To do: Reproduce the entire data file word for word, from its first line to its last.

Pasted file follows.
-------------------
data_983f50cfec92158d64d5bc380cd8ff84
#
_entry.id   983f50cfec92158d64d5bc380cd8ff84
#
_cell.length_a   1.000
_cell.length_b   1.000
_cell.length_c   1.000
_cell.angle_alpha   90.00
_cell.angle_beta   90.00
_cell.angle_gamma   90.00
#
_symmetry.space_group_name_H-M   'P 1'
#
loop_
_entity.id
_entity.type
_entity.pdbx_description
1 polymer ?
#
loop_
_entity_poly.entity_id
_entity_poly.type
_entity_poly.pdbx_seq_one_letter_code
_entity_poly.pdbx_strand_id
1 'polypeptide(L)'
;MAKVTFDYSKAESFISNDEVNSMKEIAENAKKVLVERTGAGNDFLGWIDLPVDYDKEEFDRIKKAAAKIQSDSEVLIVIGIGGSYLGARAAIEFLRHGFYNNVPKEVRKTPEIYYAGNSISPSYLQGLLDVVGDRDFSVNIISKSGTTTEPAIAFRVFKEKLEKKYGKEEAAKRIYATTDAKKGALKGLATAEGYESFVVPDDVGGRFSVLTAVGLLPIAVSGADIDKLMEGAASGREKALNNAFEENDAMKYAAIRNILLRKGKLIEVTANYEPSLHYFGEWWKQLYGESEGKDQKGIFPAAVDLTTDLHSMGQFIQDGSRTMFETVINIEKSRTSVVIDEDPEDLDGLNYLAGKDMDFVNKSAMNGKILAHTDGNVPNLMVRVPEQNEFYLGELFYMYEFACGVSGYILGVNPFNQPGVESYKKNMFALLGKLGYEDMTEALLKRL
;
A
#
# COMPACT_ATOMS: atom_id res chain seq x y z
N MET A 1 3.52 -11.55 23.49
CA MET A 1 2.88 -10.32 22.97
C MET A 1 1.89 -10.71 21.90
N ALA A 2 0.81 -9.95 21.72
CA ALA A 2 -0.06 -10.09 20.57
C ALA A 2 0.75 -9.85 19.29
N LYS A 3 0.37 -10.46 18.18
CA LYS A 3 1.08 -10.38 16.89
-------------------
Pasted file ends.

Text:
data_983f50cfec92158d64d5bc380cd8ff84
#
_entry.id   983f50cfec92158d64d5bc380cd8ff84
#
_cell.length_a   1.000
_cell.length_b   1.000
_cell.length_c   1.000
_cell.angle_alpha   90.00
_cell.angle_beta   90.00
_cell.angle_gamma   90.00
#
_symmetry.space_group_name_H-M   'P 1'
#
loop_
_entity.id
_entity.type
_entity.pdbx_description
1 polymer ?
#
loop_
_entity_poly.entity_id
_entity_poly.type
_entity_poly.pdbx_seq_one_letter_code
_entity_poly.pdbx_strand_id
1 'polypeptide(L)'
;MAKVTFDYSKAESFISNDEVNSMKEIAENAKKVLVERTGAGNDFLGWIDLPVDYDKEEFDRIKKAAAKIQSDSEVLIVIGIGGSYLGARAAIEFLRHGFYNNVPKEVRKTPEIYYAGNSISPSYLQGLLDVVGDRDFSVNIISKSGTTTEPAIAFRVFKEKLEKKYGKEEAAKRIYATTDAKKGALKGLATAEGYESFVVPDDVGGRFSVLTAVGLLPIAVSGADIDKLMEGAASGREKALNNAFEENDAMKYAAIRNILLRKGKLIEVTANYEPSLHYFGEWWKQLYGESEGKDQKGIFPAAVDLTTDLHSMGQFIQDGSRTMFETVINIEKSRTSVVIDEDPEDLDGLNYLAGKDMDFVNKSAMNGKILAHTDGNVPNLMVRVPEQNEFYLGELFYMYEFACGVSGYILGVNPFNQPGVESYKKNMFALLGKLGYEDMTEALLKRL
;
A
#
# COMPACT_ATOMS: atom_id res chain seq x y z
N MET A 1 3.52 -11.55 23.49
CA MET A 1 2.88 -10.32 22.97
C MET A 1 1.89 -10.71 21.90
N ALA A 2 0.81 -9.95 21.72
CA ALA A 2 -0.06 -10.09 20.57
C ALA A 2 0.75 -9.85 19.29
N LYS A 3 0.37 -10.46 18.18
CA LYS A 3 1.08 -10.38 16.89